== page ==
I first heard the name of Scott Thornbury in the autumn of 2012 on Prague underground from a colleague. Or rather I didn’t. I heard “Scott Th” and a bunch of vowels. I was with a colleague whose lesson I’d just observed because I’d been looking for inspiration. The lesson had begun with a proverb written on the board and evolved around it with various activities and groups talking, peer feedback and teacher feedback. The students were high-positioned administrators and clerks at an important Czech institution. The level was C1 or above.
There was no coursebook or worksheets.
I had just seen my first ever unplugged lesson.
It took some effort but I successfully googled the name of Scott Thornbury at home and a whole new world opened up for me. At that time all my “social networks” were face to face, email or phone. I didn’t have Facebook and Twitter. I found some blogs, discussions and videos. Quickly, I became very enthusiastic about Dogme. I spent much time studying the principles and soon, I started trying them out in my classes. I bought Teaching Unplugged, read it and treasured it ever since.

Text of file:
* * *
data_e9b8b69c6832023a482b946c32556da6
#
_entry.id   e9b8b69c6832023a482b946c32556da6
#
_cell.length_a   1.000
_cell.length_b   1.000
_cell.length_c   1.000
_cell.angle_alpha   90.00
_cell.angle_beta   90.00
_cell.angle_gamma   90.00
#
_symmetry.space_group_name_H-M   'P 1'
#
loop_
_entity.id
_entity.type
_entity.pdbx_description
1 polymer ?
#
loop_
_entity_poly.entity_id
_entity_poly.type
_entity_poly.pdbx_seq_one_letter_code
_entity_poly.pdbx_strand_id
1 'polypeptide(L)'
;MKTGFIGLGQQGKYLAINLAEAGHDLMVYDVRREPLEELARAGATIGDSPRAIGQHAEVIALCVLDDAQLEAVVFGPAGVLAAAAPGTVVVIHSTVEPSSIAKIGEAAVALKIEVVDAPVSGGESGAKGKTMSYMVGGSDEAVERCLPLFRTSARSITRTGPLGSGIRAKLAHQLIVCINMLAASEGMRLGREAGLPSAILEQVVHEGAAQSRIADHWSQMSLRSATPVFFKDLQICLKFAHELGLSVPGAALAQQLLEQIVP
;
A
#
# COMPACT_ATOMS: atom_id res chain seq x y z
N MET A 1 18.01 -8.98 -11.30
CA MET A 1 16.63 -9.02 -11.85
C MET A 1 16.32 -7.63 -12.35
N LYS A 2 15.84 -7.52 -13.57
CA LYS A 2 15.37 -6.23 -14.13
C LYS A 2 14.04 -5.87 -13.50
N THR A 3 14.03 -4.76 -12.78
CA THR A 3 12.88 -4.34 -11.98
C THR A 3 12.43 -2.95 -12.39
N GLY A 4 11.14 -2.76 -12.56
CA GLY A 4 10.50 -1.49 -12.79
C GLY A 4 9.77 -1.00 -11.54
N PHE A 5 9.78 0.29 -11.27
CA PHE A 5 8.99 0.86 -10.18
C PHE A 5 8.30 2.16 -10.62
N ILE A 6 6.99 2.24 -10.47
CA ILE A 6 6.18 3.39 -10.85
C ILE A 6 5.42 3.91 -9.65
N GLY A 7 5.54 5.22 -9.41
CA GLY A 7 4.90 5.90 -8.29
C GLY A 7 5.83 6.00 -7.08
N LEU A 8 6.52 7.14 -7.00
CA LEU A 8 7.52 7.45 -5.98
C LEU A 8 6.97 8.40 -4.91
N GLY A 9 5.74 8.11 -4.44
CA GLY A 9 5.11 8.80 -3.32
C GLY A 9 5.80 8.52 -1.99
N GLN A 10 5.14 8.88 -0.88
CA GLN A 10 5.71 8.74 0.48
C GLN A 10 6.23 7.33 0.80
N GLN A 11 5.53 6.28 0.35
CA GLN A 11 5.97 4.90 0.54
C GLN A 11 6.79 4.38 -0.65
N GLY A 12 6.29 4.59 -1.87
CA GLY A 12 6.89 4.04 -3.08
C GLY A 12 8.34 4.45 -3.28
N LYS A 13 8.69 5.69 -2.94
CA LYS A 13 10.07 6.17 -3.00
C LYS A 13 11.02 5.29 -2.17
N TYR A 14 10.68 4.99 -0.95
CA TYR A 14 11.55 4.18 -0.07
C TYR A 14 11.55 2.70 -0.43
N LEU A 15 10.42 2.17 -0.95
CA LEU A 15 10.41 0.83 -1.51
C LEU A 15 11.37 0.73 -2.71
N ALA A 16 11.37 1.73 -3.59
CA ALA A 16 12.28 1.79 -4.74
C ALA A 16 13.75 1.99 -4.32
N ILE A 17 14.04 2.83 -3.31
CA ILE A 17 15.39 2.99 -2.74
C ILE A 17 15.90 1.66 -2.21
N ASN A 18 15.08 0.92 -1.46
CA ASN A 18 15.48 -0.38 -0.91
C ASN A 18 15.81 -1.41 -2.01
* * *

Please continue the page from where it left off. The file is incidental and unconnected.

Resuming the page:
That school year I was doing my course in teaching Czech to Foreigners and we were supposed to write a final thesis. I remember being largely uninspired by the suggested topics such as “The Analysis of Selected Coursebooks at A1 Level” or “The Methodology of Using Pictures in the Teaching of Adult Learners” or even “A Description of a Selected Grammatical Phenomenon in Selected Coursebooks for the Learners of Czech as a Foreign Language.”